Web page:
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Impact of COVID-19 on Florida Family Dependency Drug Courts

NCJ Number
Olivia K. Golan; Fatema Z. Ahmed; Barbara Andraka-Christou; Rachel Totaram; Yara Asi; Danielle Atkins
Date Published
February 2024
11 pages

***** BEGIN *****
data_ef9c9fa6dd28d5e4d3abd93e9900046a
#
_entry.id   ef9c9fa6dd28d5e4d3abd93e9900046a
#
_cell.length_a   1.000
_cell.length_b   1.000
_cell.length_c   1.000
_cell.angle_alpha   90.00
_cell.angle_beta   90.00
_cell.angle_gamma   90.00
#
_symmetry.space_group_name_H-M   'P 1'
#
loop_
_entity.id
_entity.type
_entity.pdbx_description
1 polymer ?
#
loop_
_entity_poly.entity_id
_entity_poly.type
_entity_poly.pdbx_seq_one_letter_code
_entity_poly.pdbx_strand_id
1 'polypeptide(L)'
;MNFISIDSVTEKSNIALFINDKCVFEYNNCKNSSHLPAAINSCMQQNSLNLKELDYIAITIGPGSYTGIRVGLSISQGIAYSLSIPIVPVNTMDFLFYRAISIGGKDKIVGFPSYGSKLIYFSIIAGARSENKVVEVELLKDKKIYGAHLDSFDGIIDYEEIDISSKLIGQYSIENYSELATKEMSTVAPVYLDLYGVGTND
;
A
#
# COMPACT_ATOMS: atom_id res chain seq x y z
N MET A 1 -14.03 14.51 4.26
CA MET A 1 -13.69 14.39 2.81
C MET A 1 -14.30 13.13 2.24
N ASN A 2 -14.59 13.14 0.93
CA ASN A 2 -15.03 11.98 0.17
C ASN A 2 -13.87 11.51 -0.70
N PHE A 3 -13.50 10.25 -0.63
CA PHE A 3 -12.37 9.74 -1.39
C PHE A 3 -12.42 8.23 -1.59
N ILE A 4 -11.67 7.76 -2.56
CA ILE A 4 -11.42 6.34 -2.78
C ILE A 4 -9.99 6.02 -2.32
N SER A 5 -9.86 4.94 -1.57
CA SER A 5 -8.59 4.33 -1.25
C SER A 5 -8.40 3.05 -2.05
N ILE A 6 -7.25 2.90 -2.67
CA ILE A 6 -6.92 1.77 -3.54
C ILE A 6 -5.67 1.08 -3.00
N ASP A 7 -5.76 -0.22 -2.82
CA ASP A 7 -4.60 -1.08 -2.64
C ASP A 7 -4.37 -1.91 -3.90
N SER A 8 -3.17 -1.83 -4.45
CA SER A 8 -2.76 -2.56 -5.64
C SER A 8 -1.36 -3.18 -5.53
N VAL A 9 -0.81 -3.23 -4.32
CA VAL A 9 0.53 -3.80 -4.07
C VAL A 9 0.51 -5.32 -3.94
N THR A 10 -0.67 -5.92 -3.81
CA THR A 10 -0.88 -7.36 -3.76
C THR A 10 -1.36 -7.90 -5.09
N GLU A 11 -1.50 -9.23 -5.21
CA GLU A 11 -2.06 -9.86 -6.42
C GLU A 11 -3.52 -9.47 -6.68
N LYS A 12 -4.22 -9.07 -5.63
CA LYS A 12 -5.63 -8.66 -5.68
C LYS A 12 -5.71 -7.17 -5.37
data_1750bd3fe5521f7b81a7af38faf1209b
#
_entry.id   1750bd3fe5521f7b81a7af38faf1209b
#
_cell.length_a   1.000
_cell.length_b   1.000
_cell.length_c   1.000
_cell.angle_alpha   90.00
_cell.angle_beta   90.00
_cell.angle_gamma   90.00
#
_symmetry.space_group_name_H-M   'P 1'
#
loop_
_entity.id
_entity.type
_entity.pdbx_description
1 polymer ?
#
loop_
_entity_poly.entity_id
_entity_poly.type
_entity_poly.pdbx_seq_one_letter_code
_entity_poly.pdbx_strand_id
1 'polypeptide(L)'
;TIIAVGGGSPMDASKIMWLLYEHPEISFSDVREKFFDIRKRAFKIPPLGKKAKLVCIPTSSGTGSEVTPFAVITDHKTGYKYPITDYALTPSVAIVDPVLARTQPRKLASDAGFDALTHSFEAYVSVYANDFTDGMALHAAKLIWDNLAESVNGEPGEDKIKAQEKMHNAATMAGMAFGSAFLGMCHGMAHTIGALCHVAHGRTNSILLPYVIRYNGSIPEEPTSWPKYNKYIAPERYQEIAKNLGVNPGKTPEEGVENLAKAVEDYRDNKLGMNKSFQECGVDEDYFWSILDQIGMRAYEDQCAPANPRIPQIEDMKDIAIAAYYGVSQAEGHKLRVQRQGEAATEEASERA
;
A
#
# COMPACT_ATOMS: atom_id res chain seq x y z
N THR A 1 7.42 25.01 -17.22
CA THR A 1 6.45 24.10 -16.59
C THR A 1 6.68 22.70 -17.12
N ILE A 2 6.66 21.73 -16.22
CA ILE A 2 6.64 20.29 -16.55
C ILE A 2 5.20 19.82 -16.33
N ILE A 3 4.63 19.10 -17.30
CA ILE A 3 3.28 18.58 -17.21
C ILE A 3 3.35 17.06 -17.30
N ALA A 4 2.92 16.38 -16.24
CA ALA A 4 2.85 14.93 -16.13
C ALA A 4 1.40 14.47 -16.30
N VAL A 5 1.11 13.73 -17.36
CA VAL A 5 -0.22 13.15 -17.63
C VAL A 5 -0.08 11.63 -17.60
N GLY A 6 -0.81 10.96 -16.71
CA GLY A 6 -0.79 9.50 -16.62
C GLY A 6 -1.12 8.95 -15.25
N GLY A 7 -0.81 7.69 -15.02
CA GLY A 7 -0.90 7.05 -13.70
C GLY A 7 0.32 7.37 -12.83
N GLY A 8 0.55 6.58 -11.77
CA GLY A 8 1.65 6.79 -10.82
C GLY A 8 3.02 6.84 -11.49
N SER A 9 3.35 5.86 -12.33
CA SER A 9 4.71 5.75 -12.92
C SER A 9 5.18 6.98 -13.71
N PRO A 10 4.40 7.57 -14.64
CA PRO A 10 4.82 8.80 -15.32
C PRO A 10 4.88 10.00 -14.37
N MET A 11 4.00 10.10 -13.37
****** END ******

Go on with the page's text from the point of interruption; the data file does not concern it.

This study exploring the impact of COVID-19 on family dependency drug courts (FDDCs) concluded that if FDDCs continue to rely on virtual hearings beyond the pandemic, they must develop practices for improving client engagement during virtual hearings. FDDCs should preemptively develop procedures for improving parent-child visitation during future public health crises, because limited visitation opportunities could weaken parent-child bonding and, ultimately, the likelihood of reunification. To promote parent-child reunification, FDDCs facilitate substance use disorder treatment for people whose children have been removed due to parental substance use. Although existing research has examined COVID-19 impacts on adult drug courts and civil dependency courts, studies have yet to examine the impact of COVID-19 on FDDCs specifically. To explore the impact of COVID-19 on FDDCs, researchers conducted 20 focus groups and 5 individual interviews with court team members from five Florida FDDCs between 2020 and 2022. Data were analyzed using iterative categorization. Five overarching themes emerged. First, FDDCs adopted virtual technology during the pandemic and more flexible drug screening policies. Second, virtual technology was perceived as improving hearing attendance but decreasing client engagement. FDDC team members discussed a potential hybrid in-person/virtual hearing model after the pandemic. Third, COVID-19 negatively impacted parent-child visitation opportunities, limiting development of bonds between parents and children; parent-child bonding is a key consideration during judicial reunification decisions. Fourth, COVID-19 negatively impacted the mental health of court team members and clients. Court team members adopted new informal roles, such as providing technical support and emotional counseling to clients, in addition to regular responsibilities, resulting in feeling overwhelmed and overworked. Court team members described clients as feeling more depressed and anxious, in part due to limited visitation opportunities with children, which decreased clients’ motivation for substance use recovery. Fifth, COVID-19 decreased recruitment of potential clients into FDDCs. (Published Abstract Provided)